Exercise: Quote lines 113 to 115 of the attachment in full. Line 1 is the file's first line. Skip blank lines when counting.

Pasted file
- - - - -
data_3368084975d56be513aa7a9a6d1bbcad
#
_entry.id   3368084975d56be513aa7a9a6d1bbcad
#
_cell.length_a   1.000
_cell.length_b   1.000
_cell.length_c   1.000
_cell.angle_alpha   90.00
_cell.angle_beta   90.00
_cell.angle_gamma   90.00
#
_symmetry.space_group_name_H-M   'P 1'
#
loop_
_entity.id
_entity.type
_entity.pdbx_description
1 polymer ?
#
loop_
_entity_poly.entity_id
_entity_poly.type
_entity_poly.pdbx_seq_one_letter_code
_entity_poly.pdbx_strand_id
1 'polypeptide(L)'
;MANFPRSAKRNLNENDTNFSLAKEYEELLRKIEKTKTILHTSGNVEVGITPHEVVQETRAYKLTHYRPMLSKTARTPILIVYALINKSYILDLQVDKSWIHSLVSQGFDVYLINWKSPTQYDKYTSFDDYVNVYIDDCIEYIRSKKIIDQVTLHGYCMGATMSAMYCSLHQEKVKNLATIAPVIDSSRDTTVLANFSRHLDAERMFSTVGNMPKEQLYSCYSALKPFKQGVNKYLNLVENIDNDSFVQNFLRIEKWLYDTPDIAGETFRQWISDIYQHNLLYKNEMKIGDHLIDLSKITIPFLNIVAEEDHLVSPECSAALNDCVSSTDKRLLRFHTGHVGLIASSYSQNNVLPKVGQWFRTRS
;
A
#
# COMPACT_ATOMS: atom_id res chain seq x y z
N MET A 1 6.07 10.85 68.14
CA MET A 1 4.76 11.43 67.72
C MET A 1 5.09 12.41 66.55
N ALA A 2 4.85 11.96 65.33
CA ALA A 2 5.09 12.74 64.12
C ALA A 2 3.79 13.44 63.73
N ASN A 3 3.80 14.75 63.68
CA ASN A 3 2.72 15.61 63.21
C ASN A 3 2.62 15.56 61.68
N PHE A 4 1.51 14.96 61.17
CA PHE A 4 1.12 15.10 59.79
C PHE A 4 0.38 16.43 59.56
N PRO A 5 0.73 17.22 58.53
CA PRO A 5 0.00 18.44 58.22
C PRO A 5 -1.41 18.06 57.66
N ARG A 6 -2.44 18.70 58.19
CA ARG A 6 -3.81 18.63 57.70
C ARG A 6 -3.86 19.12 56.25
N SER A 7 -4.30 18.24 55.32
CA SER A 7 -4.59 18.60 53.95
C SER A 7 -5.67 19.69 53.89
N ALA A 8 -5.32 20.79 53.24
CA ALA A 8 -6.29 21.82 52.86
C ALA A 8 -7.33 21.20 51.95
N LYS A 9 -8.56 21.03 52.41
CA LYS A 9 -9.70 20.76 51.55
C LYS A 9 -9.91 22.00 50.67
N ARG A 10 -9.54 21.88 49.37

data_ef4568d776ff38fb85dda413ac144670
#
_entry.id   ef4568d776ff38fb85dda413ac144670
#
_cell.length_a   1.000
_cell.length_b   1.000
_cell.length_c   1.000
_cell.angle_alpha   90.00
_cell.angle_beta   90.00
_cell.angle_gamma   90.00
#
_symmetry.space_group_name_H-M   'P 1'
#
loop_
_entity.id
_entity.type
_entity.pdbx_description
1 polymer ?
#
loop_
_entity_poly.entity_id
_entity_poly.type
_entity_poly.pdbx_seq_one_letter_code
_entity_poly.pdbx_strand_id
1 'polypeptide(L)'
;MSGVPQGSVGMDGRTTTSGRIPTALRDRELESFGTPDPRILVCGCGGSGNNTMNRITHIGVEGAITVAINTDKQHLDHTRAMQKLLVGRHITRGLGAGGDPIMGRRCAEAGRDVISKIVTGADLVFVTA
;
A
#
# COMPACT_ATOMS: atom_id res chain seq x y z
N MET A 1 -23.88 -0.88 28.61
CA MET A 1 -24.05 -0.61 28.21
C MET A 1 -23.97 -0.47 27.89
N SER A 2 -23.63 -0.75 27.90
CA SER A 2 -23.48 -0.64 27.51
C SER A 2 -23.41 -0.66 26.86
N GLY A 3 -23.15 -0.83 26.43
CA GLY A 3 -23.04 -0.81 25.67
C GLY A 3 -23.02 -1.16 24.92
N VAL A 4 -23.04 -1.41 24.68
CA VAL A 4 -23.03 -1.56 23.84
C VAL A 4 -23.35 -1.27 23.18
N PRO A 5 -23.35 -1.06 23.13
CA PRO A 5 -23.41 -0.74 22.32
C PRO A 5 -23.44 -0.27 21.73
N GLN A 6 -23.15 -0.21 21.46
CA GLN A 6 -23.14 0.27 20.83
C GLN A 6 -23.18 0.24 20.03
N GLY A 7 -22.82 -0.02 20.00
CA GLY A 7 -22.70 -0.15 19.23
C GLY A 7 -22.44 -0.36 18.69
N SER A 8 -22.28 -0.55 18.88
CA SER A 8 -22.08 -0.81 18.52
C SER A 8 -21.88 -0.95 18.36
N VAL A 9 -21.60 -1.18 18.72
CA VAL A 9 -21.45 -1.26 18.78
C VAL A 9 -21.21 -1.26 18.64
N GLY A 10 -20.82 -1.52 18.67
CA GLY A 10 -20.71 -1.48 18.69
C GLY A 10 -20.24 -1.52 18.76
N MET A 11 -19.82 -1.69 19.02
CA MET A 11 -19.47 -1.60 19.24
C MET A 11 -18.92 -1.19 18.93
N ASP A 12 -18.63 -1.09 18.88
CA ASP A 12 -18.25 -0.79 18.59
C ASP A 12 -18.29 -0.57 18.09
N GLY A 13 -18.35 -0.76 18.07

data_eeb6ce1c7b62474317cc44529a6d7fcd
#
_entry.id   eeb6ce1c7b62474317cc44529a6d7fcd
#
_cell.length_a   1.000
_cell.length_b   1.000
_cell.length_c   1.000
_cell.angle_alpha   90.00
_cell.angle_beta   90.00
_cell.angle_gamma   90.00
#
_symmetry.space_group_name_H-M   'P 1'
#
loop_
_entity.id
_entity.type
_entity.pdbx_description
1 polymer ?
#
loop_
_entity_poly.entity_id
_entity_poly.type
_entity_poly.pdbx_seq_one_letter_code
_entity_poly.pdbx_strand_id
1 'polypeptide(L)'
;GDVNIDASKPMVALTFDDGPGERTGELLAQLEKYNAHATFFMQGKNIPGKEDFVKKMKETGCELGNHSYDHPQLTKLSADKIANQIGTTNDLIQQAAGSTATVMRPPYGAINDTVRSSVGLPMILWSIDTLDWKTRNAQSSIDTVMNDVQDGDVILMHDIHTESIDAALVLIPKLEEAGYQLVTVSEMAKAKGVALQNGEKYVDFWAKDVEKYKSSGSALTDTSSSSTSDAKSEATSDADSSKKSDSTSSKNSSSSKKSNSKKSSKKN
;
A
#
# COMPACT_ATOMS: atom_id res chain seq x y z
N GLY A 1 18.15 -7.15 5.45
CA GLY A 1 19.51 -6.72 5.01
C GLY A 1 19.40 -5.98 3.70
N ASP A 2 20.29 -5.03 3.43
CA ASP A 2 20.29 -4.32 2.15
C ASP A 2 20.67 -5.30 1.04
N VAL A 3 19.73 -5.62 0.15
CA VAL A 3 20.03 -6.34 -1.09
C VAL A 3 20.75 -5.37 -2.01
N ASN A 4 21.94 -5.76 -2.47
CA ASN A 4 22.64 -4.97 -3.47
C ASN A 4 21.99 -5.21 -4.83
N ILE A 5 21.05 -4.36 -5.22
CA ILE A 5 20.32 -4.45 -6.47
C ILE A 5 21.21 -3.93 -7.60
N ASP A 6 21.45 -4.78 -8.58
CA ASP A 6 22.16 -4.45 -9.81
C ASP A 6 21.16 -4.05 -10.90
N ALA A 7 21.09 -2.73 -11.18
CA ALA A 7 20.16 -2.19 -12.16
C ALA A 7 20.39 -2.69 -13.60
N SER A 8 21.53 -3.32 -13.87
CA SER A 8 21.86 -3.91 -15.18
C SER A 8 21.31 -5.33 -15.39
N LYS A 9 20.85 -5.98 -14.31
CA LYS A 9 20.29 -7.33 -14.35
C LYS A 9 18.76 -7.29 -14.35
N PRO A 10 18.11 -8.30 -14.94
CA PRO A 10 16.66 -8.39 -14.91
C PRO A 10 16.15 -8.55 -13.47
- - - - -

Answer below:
N VAL A 9 -21.60 -1.18 18.72
CA VAL A 9 -21.45 -1.26 18.78
C VAL A 9 -21.21 -1.26 18.64